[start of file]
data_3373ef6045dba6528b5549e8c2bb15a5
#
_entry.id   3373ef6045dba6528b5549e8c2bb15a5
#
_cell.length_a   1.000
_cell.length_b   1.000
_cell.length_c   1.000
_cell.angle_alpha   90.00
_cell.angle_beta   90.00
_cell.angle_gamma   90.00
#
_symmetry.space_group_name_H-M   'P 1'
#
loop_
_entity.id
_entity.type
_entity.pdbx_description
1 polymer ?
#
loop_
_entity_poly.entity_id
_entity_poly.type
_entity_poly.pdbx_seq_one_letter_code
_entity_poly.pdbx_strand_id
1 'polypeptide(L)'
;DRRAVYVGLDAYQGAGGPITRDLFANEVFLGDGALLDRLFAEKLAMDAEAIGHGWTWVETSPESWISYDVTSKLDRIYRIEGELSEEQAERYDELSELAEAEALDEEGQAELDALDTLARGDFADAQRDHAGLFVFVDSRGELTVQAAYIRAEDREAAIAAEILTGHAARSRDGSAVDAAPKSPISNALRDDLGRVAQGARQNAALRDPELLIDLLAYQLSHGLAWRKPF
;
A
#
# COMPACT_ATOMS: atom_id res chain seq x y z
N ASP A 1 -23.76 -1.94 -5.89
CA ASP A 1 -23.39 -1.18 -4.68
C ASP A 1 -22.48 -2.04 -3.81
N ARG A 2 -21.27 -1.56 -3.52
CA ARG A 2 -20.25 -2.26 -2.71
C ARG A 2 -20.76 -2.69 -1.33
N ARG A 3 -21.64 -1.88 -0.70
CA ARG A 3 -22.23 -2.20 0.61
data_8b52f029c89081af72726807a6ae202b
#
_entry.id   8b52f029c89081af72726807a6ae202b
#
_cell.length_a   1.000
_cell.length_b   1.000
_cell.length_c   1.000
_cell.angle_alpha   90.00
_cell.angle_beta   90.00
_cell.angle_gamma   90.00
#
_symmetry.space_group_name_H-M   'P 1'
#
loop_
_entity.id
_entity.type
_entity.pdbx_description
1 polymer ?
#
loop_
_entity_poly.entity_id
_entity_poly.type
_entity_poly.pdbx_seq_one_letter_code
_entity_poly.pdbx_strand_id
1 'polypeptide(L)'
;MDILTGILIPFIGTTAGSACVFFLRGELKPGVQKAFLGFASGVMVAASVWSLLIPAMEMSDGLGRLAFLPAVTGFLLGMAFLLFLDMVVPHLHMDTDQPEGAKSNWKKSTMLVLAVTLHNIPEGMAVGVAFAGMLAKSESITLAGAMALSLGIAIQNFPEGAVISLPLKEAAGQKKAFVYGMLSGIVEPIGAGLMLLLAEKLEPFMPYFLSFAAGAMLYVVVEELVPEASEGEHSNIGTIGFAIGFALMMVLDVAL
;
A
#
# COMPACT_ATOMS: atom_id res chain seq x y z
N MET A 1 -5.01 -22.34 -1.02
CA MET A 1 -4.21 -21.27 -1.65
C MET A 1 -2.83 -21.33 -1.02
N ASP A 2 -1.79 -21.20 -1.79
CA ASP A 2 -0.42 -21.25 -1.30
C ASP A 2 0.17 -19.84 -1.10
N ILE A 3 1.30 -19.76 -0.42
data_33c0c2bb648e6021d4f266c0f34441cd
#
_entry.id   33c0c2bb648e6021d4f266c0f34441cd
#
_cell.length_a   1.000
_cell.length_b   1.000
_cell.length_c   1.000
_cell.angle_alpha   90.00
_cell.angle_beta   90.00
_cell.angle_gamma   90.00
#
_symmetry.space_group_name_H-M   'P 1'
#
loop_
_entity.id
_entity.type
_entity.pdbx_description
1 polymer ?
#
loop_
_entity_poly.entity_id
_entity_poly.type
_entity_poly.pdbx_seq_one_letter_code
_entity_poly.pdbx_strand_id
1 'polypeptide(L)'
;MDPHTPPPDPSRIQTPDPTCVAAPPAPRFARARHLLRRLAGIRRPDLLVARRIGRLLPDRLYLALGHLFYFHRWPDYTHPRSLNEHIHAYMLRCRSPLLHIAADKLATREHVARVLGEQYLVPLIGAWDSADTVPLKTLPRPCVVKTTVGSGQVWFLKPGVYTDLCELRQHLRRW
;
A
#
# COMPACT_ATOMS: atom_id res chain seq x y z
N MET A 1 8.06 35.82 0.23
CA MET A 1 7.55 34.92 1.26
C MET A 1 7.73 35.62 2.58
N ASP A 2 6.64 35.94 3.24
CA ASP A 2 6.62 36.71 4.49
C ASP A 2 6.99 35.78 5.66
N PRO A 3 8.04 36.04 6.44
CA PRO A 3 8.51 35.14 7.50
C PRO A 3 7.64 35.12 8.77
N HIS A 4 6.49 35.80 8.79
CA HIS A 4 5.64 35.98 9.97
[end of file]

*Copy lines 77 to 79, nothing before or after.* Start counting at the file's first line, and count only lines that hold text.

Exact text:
#
_entry.id   33c0c2bb648e6021d4f266c0f34441cd
#